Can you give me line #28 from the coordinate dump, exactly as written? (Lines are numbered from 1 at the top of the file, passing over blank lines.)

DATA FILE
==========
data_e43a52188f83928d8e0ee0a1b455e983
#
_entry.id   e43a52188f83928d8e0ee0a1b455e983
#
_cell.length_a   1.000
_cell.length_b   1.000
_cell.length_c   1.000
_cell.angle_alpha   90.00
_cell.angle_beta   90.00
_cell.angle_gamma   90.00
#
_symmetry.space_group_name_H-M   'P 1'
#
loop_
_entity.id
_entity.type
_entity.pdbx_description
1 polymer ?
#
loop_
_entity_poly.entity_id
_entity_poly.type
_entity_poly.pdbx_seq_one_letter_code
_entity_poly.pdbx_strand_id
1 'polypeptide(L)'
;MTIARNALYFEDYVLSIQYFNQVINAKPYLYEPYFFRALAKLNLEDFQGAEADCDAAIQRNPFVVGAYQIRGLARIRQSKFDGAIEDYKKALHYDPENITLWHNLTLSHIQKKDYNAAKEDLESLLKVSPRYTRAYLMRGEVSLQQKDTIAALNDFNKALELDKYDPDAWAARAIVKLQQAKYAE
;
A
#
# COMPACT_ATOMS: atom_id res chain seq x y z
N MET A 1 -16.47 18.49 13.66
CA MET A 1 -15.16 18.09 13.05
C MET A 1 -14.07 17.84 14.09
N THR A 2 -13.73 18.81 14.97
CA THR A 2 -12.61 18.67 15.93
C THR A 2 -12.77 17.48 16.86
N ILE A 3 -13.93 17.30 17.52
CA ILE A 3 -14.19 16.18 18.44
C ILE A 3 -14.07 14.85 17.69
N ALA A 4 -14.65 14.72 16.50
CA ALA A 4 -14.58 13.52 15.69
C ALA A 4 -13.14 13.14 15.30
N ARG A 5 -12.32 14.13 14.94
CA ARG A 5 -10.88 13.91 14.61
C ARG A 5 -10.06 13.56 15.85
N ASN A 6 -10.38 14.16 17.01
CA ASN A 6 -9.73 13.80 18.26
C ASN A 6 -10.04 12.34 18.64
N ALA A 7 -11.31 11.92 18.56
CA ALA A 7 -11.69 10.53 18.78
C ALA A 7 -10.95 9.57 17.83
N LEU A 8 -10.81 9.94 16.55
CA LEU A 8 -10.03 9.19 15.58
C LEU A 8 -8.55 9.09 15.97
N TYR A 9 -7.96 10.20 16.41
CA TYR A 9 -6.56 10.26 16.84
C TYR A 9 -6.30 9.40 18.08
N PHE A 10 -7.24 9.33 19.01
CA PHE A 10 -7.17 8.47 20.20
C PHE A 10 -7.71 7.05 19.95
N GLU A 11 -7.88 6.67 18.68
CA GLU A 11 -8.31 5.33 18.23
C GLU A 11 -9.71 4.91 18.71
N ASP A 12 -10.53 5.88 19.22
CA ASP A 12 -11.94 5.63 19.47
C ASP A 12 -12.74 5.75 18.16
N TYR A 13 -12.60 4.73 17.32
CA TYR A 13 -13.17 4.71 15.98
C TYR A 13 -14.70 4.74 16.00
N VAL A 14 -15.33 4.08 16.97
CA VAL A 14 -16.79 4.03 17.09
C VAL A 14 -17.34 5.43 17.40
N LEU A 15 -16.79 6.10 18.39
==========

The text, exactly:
A